So what about those 50 things?

Well, as I see it, the 50 things to do before you’re 11ยพ are a great way to achieve multisensory, environmental enrichment in practice. At the same time, we get a load of fun and often educational experiences together, enjoying the great outdoors!

We got started at the end of August, with activity no.21 on the list: Picking blackberries. I’m not sure if Bodiam castle strictly counts as “in the wild”, but with Penguin both picking and eating the juicy berries (and juicy not being one of his preffered textures) , I’ll happily go with that any day of the week ๐Ÿ™‚

The blackberry activity was most definitely a multisensory experience, as was activity no.37: Rockpooling! I’ve never gone rockpooling before, so this was a first for both me and Penguin. We had daddy with us, and he’d been rockpooling as a child, so acted as our guide on this adventure.



We followed up on the rockpooling by checking out websites and videos with facts about sea anemones and other rockpool living creatures, as well as of course filling in the activity page in our 50 things scrapbook ๐Ÿ™‚


Other things that we’ve ticked off on our list so far include swimming in the sea, taking a walk barefoot, playing in the rain and rolling down a hill. That last one Penguin did spontaneously down a sand dune a couple of days ago, much to my surprise, as it’s something he’s never initiated before. And he seemed to enjoy it thoroughly, too.

To get all of the 50 things done before Penguin reaches 11ยพ, we’ll need to do almost one thing per week. Although I’m not 100% sure we’ll achieve that goal, we’re certainly up for having a good go at it, and I think we’re off to a decent start!

Linking up with:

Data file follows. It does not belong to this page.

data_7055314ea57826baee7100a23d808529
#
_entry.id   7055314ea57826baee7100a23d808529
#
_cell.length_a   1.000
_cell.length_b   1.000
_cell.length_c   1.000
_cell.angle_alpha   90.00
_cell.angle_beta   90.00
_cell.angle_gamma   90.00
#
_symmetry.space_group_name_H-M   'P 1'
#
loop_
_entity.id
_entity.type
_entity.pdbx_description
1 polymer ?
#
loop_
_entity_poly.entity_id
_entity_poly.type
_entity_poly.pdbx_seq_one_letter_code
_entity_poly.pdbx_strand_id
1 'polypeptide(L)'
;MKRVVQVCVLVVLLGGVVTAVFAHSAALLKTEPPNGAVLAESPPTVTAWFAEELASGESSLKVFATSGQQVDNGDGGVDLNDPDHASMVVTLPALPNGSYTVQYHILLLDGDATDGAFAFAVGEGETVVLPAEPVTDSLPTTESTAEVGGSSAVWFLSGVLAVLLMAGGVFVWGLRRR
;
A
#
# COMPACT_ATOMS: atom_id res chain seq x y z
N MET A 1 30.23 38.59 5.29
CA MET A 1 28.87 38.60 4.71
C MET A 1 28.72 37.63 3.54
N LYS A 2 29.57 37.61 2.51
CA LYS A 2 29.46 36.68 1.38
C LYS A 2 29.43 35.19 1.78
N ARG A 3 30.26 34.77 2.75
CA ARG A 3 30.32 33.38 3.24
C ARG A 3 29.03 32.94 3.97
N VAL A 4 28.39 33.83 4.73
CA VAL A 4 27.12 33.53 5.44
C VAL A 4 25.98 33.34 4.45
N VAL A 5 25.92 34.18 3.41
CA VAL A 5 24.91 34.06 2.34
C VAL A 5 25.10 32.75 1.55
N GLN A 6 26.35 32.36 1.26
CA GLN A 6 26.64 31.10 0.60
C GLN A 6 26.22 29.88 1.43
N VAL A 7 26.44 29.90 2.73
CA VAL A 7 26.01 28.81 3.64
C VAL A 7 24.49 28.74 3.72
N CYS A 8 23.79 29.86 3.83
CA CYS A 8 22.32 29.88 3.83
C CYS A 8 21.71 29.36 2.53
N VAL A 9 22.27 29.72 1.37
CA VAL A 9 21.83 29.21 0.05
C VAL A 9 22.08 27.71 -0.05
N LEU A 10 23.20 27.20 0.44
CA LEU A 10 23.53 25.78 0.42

The Helpful Hiker

14 thoughts on “50 things to do – for learning, for environmental enrichment, and fun!

  1. #thesatsesh Im not a NT fan, but i do agree with getting out and about in all weathers.My son attends a forest school for this reason. I love that he isn’t coupes up in the classroom all day – i truly believe that exploring the world is what we all do best. Mother nature is a fabulous teacher.

    Liked by 1 person

  2. We’re huge fans of this National Trust booklet – it’s got so many great ideas in it. I too have seen similar studies about sensory perception and the impact on development and it can be quite startling, and yet so many kids spend their childhood behind screens. Thanks again for joining us with another great post. #adventurecalling

    Liked by 1 person

    1. Thank you, great to hear you’re enjoying the ’50 things’ too! ๐Ÿ™‚ When it comes to screens they are a love-hate thing here, as in some ways they are very useful and helpful for our son. I feel that it comes down to finding a balance, so that you don’t miss out on the multisensory experiences outdoors.

      Liked by 1 person

  3. We’re big fans of the National Trust, and they’re so good at getting the whole family outdoors and having fun. I did have a scrapbook for Finn, but will have to get another one so we can start ticking things off. Looks like you penguin have been having fun working through it! Thank you for sharing with us #AdventureCalling

    Liked by 1 person